Simon Sheikh concedes to Zed the Silent

johnboy 26 September 2013 76

Twitter is abuzz with the news that the Greens’ Simon Sheikh is conceding he’s been beaten for the second Senate seat on the back of Animal Justice Party preferences to the Liberals.

We hope that Senator Seselja will make efforts to broaden his base over the next three years.


UPDATE: The ABC has a report:

While the final outcome will not be formally announced until Tuesday, Mr Sheikh has now conceded.

Mr Sheikh says it was always going to be a tough battle.

“We’re very proud of the fact that we focused on the Liberal Party and trying to win that seat, and the results have been very positive despite the fact that we haven’t gotten over the line,” he said.


Further Update: Simon’s sent out this email to supporters:

A few minutes ago I rang Zed Seselja and Kate Lundy to congratulate them on their election to the Senate as our ACT representatives. While the counting won’t finish until next Tuesday, it is now clear that with the Animal Justice Party preferencing the Liberals, it isn’t possible for us to overtake Mr Seselja.

I wanted you to be the first to know because this campaign was your campaign. I’ll be making a statement to the media later this afternoon where I’ll be making one simple point: as Greens volunteers you have much to be proud of.

Even though all around the country there was a swing towards the Liberals, here in Canberra we saw the Liberal vote decrease. Zed Seselja has not achieved the ‘quota’ he needed to win the seat in his own right, and instead will need to rely on preferences to win.

In the areas of Canberra where we door knocked and focussed our efforts, there was an even larger swing against the Liberals. There’s no doubt in my mind that this is thanks to your efforts.

Thank you.

I know that many of you will be disappointed in this outcome but I take solace in the knowledge that we had no other choice but to work as hard as we did. Had we been successful, adding an extra Greens Senator would have put us in a stronger position in the Senate to protect the carbon price and other policies that we’ve fought so hard for.

The first pages of the story of the Abbott Government may have been written but the last few haven’t. I hope you’ll continue to campaign on the issues that brought us together because, as we all know, our politicians will only ever soar as high as we demand.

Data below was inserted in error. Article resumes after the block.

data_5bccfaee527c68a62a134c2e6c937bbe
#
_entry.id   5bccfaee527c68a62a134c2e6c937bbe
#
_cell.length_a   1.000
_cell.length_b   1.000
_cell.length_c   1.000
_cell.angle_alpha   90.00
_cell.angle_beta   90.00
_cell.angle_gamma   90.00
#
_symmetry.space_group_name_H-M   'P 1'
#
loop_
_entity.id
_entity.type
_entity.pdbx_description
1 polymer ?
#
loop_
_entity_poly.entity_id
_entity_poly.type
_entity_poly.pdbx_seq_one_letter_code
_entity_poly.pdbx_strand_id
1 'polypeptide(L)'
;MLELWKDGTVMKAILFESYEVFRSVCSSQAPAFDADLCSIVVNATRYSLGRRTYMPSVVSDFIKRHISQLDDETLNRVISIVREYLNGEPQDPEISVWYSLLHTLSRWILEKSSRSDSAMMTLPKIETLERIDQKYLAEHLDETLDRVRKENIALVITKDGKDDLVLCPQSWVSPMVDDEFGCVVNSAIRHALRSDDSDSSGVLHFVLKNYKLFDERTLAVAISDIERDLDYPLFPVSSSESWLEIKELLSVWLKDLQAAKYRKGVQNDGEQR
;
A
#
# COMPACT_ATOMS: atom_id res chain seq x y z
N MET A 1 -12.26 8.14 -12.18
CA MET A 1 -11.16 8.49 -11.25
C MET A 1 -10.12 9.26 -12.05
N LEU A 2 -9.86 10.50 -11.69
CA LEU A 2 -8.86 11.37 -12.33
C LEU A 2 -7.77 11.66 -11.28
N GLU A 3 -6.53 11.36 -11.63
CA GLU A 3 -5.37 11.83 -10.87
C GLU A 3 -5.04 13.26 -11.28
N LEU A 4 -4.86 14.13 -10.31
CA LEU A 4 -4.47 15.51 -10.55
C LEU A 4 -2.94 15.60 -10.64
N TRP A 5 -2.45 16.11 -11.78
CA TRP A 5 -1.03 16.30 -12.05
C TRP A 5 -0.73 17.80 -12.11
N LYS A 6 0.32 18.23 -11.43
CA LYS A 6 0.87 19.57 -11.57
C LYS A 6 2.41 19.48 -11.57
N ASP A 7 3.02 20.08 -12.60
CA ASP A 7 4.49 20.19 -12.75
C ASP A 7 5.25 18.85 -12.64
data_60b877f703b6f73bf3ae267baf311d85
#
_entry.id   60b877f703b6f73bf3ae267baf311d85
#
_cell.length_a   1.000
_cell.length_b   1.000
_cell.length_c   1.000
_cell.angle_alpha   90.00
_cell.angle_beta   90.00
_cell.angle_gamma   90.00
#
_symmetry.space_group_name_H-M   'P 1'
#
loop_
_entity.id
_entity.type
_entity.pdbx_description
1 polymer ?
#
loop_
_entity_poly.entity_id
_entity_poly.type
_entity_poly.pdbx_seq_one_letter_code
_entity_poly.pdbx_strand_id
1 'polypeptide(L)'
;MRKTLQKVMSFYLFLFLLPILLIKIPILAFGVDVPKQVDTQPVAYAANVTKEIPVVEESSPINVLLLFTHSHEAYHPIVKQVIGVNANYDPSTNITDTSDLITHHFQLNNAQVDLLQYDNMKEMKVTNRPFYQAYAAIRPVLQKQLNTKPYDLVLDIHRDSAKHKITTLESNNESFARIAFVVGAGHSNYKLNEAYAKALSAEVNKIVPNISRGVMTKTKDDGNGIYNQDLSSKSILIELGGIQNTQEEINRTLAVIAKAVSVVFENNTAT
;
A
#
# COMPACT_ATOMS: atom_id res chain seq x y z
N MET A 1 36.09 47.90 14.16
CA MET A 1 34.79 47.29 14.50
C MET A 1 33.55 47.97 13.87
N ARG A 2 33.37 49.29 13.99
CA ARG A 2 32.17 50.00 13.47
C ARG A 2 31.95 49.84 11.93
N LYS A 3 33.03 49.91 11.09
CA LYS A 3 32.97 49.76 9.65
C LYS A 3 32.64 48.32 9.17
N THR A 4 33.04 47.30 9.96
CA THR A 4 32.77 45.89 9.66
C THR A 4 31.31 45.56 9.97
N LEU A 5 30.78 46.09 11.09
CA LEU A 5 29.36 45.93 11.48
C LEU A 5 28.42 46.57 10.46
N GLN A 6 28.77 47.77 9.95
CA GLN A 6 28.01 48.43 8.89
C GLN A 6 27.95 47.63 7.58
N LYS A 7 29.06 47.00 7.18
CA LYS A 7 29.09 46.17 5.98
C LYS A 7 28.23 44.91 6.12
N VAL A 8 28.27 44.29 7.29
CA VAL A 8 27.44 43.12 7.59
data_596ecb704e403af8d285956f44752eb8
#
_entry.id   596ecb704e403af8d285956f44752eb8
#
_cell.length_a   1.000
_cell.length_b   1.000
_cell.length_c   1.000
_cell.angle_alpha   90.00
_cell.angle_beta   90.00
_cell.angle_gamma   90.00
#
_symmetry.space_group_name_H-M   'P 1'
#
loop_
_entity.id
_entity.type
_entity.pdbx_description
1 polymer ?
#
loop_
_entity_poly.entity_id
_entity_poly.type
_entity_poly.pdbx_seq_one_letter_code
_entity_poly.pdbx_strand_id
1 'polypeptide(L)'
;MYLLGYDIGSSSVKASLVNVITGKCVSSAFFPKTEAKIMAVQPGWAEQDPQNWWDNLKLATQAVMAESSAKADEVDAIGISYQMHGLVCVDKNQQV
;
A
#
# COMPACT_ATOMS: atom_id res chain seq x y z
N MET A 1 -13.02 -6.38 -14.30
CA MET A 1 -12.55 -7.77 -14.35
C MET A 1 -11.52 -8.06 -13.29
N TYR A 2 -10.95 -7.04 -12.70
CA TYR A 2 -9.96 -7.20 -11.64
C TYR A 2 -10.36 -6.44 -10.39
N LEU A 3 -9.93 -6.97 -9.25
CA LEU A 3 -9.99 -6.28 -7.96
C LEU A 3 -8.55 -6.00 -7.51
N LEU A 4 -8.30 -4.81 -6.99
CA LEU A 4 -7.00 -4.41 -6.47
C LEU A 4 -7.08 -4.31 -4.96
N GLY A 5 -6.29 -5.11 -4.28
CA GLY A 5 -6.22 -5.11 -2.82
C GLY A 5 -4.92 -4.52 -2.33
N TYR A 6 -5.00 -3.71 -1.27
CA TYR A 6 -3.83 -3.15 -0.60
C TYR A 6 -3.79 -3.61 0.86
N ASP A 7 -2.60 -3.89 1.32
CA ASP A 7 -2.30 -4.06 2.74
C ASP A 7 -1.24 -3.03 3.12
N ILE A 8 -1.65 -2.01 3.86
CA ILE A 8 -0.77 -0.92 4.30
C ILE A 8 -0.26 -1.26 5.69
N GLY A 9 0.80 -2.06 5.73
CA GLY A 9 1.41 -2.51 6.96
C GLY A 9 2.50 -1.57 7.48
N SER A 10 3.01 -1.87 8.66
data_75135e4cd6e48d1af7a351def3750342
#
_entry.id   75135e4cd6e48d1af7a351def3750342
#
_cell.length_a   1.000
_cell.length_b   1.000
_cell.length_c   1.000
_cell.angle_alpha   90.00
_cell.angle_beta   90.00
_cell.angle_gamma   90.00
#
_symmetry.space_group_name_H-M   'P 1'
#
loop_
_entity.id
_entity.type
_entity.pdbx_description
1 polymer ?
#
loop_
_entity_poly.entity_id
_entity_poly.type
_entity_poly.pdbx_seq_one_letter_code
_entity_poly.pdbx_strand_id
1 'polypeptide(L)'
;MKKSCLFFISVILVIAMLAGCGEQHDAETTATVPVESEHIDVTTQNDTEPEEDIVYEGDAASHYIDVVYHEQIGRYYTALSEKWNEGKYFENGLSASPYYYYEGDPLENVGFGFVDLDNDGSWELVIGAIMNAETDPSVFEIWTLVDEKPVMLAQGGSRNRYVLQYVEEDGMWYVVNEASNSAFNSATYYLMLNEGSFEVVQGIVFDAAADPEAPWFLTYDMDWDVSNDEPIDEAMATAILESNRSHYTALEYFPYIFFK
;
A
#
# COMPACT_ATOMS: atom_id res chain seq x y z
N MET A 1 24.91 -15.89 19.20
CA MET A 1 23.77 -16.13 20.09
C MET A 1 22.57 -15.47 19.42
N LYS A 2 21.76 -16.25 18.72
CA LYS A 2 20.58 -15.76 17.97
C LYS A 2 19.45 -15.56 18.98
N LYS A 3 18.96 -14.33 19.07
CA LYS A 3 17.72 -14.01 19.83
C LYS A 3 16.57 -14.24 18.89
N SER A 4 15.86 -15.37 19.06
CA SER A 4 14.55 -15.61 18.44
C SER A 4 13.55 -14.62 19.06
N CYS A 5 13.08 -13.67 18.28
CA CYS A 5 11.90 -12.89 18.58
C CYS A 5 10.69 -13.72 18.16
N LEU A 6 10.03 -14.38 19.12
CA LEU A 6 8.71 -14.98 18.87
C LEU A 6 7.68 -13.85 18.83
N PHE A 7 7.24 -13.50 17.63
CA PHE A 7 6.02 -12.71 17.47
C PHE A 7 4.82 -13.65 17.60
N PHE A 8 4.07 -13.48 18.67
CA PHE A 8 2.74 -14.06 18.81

Anna and I are looking forward to continuing to be a part of the formidable ACT Greens team that you have built and I hope we’ll be able to count on your support again in the future.

With deepest thanks,

Simon

PS: I know many of you will want to stay involved in building a more caring Australia, even though the election is over. We’re holding a special event for Greens supporters next Thursday October 3rd to talk about what campaigns we can run over the next 2 years, and to make sure Abbott doesn’t roll back everything we’ve fought so hard for. I’d love to see you there. You can RSVP here: http://www.simonsheikh.com/next_steps


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76 Responses to Simon Sheikh concedes to Zed the Silent
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Robertson Robertson 11:04 am 27 Sep 13

housebound said :

Here’s the last few elections’ results:
1.029 (2001) –> 1.1361 (2004) –> 1.0260 (2007) –> 1.0005 (2010) –> 0.9923 (2013)

Apparently, according to c_c, due to …gobbledigook…confusion…nonsense…, the decrease in the Lib vote from 1.0005 to .9923 of a quota is actually an increase.

c_c™ c_c™ 11:36 am 27 Sep 13

Robertson said :

housebound said :

Here’s the last few elections’ results:
1.029 (2001) –> 1.1361 (2004) –> 1.0260 (2007) –> 1.0005 (2010) –> 0.9923 (2013)

Apparently, according to c_c, due to …gobbledigook…confusion…nonsense…, the decrease in the Lib vote from 1.0005 to .9923 of a quota is actually an increase.

Liberal first preference votes by group (2013 vs 2010): 81,613 – 76,463 = + 5150

Labor first preference votes by group (2013 vs 2010): 84,947 – 93,639 = – 8692

Greens first preference votes by group (2013 vs 2010): 47,553 – 52,546 = – 4993

ACT total Enrolment: 265,160 – 247,941 = +17,219

Number of groups (2013 vs 2010): 14 – 5 = + 9

The Lib vote did increase, end of story.

It didn’t increase enough to offset to capitalise on a larger number of votes in the electorate in a much more competitive field to achieve a higher proportion of the quota, but that’s a measure of proportion, not a measure of votes.

If that’s too complex, do us all a favour and disenfranchise yourself.

    johnboy johnboy 11:46 am 27 Sep 13

    c_c I’m going to rule against you here.

    Voting is about percentages of the electorate, not hard numbers.

    getting a 5% swing in an electorate that’s declined by 10% is still an improved vote.

davo101 davo101 12:03 pm 27 Sep 13

johnboy said :

c_c I’m going to rule against you here.

Voting is about percentages of the electorate, not hard numbers.

getting a 5% swing in an electorate that’s declined by 10% is still an improved vote.

I kinda like c_c logic. So in 1901 the ALP got 79 736 votes, in the last election they got about 4.3 million votes; therefore the ALP is 54 times more popular than they were are the turn of the 20th century…awesome.

c_c™ c_c™ 12:18 pm 27 Sep 13

johnboy said :

c_c I’m going to rule against you here.

Voting is about percentages of the electorate, not hard numbers.

It’s about both, if you try and conflate the two or just focus on the former, you end up with a simpleton view of things.